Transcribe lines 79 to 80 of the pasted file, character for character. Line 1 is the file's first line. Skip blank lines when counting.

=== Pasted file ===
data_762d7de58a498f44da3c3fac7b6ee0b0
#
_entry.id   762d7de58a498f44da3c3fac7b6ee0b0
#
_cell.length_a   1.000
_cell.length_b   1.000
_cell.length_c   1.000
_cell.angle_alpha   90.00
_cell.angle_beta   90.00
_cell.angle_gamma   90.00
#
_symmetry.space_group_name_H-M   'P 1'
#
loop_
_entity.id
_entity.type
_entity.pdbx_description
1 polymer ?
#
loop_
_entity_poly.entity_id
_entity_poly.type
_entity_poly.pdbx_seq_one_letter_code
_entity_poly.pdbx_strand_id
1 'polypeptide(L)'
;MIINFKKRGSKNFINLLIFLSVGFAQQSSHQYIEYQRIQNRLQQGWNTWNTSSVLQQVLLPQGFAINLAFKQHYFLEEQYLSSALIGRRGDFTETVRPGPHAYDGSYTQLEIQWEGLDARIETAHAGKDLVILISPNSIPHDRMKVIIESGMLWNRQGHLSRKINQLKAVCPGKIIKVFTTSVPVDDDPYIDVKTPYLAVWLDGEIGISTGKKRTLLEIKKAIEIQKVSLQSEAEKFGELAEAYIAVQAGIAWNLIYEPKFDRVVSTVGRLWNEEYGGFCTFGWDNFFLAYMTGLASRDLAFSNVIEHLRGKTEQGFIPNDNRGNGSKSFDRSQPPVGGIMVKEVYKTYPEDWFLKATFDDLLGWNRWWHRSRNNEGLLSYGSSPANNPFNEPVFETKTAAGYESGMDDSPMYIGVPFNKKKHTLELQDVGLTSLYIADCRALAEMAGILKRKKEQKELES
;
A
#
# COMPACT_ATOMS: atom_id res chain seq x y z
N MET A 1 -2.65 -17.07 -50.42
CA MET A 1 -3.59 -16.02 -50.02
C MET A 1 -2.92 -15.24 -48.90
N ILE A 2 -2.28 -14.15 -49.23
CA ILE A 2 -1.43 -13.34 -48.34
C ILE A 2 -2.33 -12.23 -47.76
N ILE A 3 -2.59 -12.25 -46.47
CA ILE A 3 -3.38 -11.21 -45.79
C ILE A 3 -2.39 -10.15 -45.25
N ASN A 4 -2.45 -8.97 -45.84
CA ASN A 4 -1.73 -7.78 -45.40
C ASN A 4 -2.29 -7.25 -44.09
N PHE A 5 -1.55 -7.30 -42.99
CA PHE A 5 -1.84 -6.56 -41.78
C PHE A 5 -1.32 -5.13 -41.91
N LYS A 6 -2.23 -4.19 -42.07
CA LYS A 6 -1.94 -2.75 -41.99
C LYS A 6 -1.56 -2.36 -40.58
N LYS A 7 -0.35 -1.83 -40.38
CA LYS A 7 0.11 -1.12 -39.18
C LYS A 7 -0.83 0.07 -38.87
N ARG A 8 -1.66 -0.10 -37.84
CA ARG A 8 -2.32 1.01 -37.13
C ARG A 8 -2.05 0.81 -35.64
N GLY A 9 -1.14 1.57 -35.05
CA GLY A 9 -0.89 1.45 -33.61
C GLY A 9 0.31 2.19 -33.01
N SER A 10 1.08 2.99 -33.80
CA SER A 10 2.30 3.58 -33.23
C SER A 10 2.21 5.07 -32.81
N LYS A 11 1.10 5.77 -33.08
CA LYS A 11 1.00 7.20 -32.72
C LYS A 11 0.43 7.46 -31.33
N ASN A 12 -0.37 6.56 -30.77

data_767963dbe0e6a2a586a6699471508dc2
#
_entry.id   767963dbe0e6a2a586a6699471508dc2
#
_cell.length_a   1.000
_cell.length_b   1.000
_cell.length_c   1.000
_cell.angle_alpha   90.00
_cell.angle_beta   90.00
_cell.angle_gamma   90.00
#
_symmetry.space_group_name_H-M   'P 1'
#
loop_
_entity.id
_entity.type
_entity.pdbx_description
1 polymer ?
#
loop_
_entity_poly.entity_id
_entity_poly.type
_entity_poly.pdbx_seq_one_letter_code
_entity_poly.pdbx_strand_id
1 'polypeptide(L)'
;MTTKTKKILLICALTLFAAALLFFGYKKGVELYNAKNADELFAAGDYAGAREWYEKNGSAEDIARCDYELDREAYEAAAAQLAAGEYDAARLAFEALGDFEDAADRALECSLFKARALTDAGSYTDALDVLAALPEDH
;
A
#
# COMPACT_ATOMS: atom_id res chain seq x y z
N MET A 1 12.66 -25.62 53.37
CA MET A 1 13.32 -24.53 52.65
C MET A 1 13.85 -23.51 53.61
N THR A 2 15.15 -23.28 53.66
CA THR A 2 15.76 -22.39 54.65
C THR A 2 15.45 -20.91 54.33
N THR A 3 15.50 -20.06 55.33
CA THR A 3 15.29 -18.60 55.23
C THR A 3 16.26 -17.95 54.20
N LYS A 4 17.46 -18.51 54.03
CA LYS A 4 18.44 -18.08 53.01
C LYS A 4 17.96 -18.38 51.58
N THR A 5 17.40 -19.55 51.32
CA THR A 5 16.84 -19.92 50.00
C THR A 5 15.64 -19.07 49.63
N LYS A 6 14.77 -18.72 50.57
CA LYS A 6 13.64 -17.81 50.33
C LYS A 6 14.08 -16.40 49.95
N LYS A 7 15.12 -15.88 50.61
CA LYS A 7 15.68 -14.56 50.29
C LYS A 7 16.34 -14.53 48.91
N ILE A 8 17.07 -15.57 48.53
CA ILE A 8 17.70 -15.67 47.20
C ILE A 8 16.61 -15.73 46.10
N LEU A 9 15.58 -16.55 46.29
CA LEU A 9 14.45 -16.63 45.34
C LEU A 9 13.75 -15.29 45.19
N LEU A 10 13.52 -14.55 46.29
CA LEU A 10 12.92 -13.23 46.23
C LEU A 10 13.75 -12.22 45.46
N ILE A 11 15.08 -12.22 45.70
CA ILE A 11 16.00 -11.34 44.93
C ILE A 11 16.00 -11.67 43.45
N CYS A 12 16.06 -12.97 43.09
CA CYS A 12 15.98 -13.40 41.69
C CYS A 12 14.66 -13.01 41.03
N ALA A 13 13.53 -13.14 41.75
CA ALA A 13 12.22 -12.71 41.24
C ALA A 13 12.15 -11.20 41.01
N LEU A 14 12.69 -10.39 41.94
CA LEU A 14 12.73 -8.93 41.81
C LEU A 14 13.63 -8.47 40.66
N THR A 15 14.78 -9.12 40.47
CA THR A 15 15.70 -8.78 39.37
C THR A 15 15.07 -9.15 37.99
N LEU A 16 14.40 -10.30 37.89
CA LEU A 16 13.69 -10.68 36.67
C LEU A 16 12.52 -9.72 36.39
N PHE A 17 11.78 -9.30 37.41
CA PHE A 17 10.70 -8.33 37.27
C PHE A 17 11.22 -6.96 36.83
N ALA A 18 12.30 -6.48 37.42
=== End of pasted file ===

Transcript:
_entity.id
_entity.type